TIP: You may have noticed the pre-existing config.json.complete and config.json.minimal files. These are example files that come with the WSEMS and are provided as an aid. The code above which you copied into your own config.json file is simply a customization of these aids. In particular, you may wish to look through the config.json.complete file, as it shows every available option which you might want to configure if you choose to make a custom application with the WSEMS. The config.json.complete file also contains comments for each of these options. However, a functional config.json file may NOT contain comments of any kind, so you would need to remove all comments if you choose to copy/paste some code from that file into a functional config.json of your own making.

 

 

Modify config.json to point to ThingWorx Foundation

 

  1. Change YOUR_IP_ADDRESS_HERE to the IP address of your hosted ThingWorx instance.

  • You may wish to e-mail yourself the Foundation IP address using a web-mail account so that you can copy/paste on the Pi from your e-mail to the config.json file.


Note that you may use a URL, such as "pp-180207xx36jd.devportal.ptc.io". Either way, the IP or URL must be enclosed in quotation marks (""). Also, Port 443 is the appropriate port for the ThingWorx hosted server. Ports for local-install may vary.

2. Change YOUR_APP_KEY_HERE to an Application Key which you have previously created.

  • Or create a new Application Key now.

  • You may wish to e-mail yourself the Application Key using a web-mail account so that you can copy/paste on the Pi from your e-mail to the config.json file.

    13-mlp-changed-ip-appkey.png
 

3. Save and exit the file.

 

Create a config.lua file

 

  1. Navigate to the /etc directory.

  2. Right-click inside the folder’s white-space and select New File....

  3. Enter config.lua and click OK.

  4. Right-click on the new config.lua file and select Text Editor.

  5. Copy and Paste the following code into the empty config.lua file:

    scripts.log_level = "WARN"
    
    scripts.script_resource_ssl = false
    scripts.script_resource_authenticate = false
    
    scripts.PiThing = {
            file = "thing.lua",
            template = "YourEdgeThingTemplate",
            scanRate = 120000,
            sw_update_dir = "\/home\/pi\/Downloads\/microserver\/updates"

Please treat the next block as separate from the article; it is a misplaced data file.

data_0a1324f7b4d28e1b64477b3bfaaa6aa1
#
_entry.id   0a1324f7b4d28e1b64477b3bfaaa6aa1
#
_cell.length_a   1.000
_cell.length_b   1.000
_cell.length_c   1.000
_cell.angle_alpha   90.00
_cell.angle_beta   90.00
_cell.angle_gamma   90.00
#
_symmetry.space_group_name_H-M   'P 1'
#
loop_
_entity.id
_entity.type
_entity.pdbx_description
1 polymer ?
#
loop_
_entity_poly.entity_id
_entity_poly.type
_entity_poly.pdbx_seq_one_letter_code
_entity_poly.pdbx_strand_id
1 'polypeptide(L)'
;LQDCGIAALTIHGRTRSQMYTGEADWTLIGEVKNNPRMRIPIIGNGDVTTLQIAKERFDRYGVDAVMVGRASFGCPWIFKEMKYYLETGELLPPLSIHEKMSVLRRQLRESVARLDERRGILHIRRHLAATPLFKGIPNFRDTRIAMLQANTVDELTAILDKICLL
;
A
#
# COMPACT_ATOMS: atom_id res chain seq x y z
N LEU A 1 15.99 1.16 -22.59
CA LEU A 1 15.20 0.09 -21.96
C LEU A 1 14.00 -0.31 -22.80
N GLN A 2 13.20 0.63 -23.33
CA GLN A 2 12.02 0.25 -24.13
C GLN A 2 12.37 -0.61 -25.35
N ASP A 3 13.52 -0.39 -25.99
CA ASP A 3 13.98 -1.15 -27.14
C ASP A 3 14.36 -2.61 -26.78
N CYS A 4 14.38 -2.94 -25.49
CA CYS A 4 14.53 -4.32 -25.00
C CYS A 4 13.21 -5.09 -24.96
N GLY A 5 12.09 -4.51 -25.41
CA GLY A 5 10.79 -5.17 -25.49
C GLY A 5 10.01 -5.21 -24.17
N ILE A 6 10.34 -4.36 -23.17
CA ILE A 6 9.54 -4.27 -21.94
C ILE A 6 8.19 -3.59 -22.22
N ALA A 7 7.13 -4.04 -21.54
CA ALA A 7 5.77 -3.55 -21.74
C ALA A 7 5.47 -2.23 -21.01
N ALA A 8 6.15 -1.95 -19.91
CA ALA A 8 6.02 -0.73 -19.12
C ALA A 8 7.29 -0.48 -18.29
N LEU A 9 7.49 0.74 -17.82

}
  6. Save and exit the file.

 

Create a Custom Template for the EdgeThing

 

  1. Navigate to /etc/custom/templates.

  2. Right-click inside the folder’s white-space and select New File....

  3. Enter YourEdgeThingTemplate.lua and click OK.

  4. Right-click on the new YourEdgeThingTemplate.lua file and select Text Editor.

  5. Copy and Paste the following code into the empty YourEdgeThingTemplate.lua file:

    require "shapes.swupdate"
    
    module ("templates.YourEdgeThingTemplate", thingworx.template.extend)
  6. Save and exit the file. 

 

 

Step 7: Connect EMS

 

In this step, you'll launch the EMS so that it can communicate with your ThingWorx Foundation platform.

 

  1. On the Raspberry Pi , open a Terminal by clicking the Terminal icon in the top-left.


    44-mlp-open-terminal.png

     
  2. Navigate to the EMS's root folder, i.e. /home/pi/Downloads/microserver , by issuing the following command and then pressing Enter : cd /home/pi/Downloads/microserver


    45-mlp-cd-microserver.png

     

  3. In the Terminal window, enter the command sudo ./wsems and press Enter .

    Note: Do not close this window, or the connection to the ThingWorx platform will close. Also, look through the output in the wsems window. Near the end, you should see Successfully connected. Saving .booted config file . If you do not see the Saving .booted comment, then you likely have an error in your config.json file... especially with either the address or Application Key .